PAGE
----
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Monday, May 25, 2015

How to Do Instead of Talk

So no podcast Alpha Asian Podcast for this week.  Thank you to those who've downloaded my previous episodes.  Here are the highlights for my last episode on The Psychology of Accomplishing Goals:


Sometimes people ask me, "How do you find the time to do all the things that you do?"
I have a job that's a little more demanding and stressful than the usual 9 to 5. My wife and I have a daughter who's quite a handful at the moment. In my spare time, I run 2 blogs, write for various exercise magazines and websites and I’ve authored a number of books. And I still find time to workout.

People have dreams to accomplish something, but very few people accomplish what they dream of doing.  For example, a lot of people want to write a book, but most of these people never write one.  People use the excuse that they don’t have time.

This is bullshit.  Everybody has the same 24 hours in a day.  You just have to get into a habit of taking action, of taking the first steps.

Here are some my mindset tips on what Guy Kawasaki calls the “art of the start.”  These are tips to get you to act, to do, instead of talking about doing.

1.    Just do it.  A journey of thousand miles begins with one step.  Bottom line is you got to do something, anything.  You have to get momentum going.  In other words, you have to get into a habit of performing actions as opposed to talking about them or planning them.  A lot of people can clearly see a story in their heads, but they never put a word down on paper.  You don’t have to be great to start, but you do have to start to be great.

2.    Ready. Fire. Aim.  Avoid analysis paralysis.  If you worry too much about creating the perfect product (whether it’s a book or video), then you will never create it and someone else will.  This is why businesses come up with updated versions of their products, a Version 2.0, because they want to get their version 1.0 out first before somebody else does.

3.    Chunking. You may have some dream of making a movie or starting a social movement, but such dreams can be so grandiose, so complex that they can be too big to tackle. Complexity is the enemy of execution.  So what do you do? You want to break up large projects into smaller tasks.  For example, when I write my books I write each chapter as if they are stand-alone articles.  I take a daunting task (writing a book) and think of it as a series of smaller projects.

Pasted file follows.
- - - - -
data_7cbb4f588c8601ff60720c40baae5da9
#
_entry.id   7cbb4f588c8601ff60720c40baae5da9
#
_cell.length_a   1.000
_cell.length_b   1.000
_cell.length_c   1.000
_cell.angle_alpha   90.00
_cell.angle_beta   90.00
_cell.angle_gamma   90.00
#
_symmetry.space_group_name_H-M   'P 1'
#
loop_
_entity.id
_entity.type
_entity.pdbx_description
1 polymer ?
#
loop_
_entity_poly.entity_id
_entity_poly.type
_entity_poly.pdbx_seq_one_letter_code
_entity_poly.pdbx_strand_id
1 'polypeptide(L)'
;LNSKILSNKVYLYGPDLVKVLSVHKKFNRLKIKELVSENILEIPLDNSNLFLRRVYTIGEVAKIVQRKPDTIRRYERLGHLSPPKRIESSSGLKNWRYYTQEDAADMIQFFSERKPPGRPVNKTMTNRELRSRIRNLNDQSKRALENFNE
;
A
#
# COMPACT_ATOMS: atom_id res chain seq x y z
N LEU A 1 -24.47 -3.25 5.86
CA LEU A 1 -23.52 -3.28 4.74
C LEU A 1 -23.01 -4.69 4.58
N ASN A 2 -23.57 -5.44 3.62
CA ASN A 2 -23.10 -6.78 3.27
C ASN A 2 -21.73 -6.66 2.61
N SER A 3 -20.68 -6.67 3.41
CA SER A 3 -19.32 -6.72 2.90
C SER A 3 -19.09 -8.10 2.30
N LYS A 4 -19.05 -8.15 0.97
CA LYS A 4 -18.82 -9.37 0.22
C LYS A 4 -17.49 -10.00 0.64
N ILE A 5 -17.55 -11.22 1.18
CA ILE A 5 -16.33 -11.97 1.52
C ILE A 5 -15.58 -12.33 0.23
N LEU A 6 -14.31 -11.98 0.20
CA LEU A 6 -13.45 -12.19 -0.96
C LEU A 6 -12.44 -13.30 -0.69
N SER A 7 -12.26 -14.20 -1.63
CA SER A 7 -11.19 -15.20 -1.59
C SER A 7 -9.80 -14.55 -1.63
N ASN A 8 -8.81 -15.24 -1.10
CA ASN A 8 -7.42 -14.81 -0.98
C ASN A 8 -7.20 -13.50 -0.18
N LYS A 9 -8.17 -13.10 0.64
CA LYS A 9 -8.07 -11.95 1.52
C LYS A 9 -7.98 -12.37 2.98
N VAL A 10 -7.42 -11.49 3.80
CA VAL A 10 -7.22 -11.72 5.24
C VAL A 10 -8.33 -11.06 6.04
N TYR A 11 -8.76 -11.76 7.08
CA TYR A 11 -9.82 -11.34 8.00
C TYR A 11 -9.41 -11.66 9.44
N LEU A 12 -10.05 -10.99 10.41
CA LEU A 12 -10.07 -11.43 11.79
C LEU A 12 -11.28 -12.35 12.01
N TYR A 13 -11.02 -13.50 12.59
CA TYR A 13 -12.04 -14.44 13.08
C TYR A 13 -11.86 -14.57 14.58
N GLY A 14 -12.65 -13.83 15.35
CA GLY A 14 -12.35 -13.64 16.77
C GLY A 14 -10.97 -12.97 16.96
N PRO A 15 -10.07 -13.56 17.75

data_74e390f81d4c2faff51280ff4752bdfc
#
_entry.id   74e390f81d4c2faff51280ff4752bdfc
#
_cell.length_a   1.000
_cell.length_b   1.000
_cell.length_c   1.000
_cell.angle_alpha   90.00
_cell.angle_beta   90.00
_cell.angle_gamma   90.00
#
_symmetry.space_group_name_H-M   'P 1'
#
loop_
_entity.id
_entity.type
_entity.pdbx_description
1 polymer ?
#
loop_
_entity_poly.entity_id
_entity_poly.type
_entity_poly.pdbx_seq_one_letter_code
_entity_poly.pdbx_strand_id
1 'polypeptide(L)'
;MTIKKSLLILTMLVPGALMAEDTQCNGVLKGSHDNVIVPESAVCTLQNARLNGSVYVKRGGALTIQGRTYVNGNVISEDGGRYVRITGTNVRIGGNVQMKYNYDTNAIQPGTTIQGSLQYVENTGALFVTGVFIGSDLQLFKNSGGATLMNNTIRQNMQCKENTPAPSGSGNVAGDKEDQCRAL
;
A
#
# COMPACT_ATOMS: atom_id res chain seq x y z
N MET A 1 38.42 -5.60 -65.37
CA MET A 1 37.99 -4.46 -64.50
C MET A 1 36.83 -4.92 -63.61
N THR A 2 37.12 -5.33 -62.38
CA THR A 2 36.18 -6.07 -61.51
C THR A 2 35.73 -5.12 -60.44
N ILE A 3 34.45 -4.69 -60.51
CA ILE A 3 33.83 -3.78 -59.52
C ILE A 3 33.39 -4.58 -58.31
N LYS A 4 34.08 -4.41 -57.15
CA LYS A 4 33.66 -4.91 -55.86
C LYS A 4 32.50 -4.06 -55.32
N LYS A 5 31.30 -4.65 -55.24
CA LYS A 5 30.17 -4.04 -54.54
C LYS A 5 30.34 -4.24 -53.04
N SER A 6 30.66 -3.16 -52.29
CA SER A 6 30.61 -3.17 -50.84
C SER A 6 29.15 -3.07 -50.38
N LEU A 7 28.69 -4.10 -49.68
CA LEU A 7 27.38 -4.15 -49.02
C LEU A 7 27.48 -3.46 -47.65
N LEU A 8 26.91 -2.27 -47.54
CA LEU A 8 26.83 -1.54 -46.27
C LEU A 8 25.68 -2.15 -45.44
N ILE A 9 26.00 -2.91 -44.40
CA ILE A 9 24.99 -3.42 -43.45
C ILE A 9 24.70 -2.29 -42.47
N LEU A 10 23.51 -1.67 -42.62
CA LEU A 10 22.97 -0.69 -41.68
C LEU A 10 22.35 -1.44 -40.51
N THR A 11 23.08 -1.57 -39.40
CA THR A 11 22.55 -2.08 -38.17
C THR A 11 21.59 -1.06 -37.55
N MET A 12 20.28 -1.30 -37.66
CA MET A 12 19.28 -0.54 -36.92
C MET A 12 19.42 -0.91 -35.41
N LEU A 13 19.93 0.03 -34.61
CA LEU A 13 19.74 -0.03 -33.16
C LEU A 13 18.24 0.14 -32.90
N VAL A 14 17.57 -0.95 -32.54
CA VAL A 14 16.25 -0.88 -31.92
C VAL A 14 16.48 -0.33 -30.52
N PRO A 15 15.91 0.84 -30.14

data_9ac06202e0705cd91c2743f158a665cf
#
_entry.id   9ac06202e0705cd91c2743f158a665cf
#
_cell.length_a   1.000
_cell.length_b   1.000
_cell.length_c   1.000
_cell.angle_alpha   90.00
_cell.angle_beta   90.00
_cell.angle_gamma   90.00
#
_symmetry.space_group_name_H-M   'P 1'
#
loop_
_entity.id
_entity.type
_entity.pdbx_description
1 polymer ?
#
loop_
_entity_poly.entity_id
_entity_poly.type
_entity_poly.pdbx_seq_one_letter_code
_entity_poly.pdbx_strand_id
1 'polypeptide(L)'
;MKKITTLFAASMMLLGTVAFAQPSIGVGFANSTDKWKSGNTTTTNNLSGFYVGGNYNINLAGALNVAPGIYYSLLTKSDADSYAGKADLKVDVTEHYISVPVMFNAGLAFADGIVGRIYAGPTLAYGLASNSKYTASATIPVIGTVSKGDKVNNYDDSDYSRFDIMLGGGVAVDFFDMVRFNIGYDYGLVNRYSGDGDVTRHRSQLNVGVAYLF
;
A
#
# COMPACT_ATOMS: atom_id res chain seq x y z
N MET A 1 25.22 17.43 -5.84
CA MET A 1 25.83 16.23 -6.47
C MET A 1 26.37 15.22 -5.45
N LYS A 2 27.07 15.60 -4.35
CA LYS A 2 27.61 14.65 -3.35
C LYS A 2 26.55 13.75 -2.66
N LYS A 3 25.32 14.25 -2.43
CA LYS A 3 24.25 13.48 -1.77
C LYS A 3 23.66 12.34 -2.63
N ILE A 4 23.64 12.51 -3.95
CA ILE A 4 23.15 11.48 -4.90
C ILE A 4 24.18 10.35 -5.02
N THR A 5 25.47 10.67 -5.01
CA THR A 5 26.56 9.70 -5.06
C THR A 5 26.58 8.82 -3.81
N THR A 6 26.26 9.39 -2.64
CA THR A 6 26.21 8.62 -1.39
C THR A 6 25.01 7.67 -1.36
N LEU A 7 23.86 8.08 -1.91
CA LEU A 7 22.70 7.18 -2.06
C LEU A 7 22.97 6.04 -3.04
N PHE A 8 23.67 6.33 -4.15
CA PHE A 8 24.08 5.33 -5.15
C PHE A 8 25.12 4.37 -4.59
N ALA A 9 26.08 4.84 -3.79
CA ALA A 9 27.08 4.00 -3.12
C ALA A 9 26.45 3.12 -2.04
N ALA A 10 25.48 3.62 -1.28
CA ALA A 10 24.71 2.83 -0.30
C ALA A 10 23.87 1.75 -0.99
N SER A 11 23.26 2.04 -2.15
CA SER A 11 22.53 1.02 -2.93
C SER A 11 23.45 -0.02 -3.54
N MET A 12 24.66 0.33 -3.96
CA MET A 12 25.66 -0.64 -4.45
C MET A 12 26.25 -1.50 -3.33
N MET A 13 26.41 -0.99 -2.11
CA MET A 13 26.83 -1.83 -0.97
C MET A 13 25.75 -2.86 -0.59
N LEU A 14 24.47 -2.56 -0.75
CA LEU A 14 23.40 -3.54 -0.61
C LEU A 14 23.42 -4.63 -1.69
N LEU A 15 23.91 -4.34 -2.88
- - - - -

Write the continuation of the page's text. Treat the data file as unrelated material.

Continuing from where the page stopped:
4.    Frame all actions as successes.  Even if what you did was a failure, at least you learned something and that is a success.  Success at an early stage simply means completion. For example, let’s say you ran your first marathon and completed it but you didn't come in first or even in the top 50%, then you shouldn't define it as a failure. You should define your own success and say, "I did well. I completed my first marathon. Next time, I'll work on bettering my performance. If I perform better, then that would be a success."  Too many people take this all or none approach to everything. They define everything by success or failure, when in reality, most situations are opportunities to learn and practice.  Art is the process, not the outcome.  So define your own success.

5.    Don’t tell people your birthday wish, or it won’t come true.  Studies show that telling someone your goal makes it less likely to happen.  When you tell someone your goal, your mind is tricked into feeling that it's already done.  Because you felt the satisfaction of having accomplish this goal, you're less motivated to do the hard work necessary.   The second reason you don’t tell people your goals is that they will make you doubt yourself.  Some people might think your dream is stupid, or they won’t believe that you’ll accomplish it.  That negative energy you receive from people can make you doubt yourself and question your own abilities.  So don’t tell people your dreams.

6.    Don’t rely on a partner or group to motivate you to act.  Do it yourself.  In my experience, people who want to start or join a writing group, never come up with a book, because they’re relying on others to motivate them.  Crowdsourcing seems nice, but people get into arguments about how things should be done, and they end negating each other’s efforts.  Don’t rely on other people to create your vision (whether it’s a website, a social movement or business) unless you’re the boss.  Better to have followers than partners.  Start off as a soloist, and then attract followers for the cause.  


Thursday, May 21, 2015

Badass Alpha Asians from History

http://img.pandawhale.com/post-25731-true-face-of-cool-meme-badass-BPgV.jpeg

I find that most Asian Americans have no knowledge of history.  The history they are taught is the history of Western civilization, and when they do learn of Asian histories, they only learn of how Asia got colonized by European powers.

I'm a bit of a history buff, and I've always had a fascination of with historical badasses of all cultures.  When most people think of an Asian badass from history, they think Genghis Khan and that's it.

But there a lot of Asian badasses in history. A funny and educational site on badasses is Bad of the Week.  On this site blogger Ben Thompson lists badasses from history, the modern era and fiction.

Here are some notable historical Asian badasses from the badass site:


Koxinga, Pirate King of Taiwan


Lapu Lapu



Kim Yushin


Tran Hung Dao


Date Masamune, the One Eyed Dragon


Yue Fei

A Return to the Internment Camp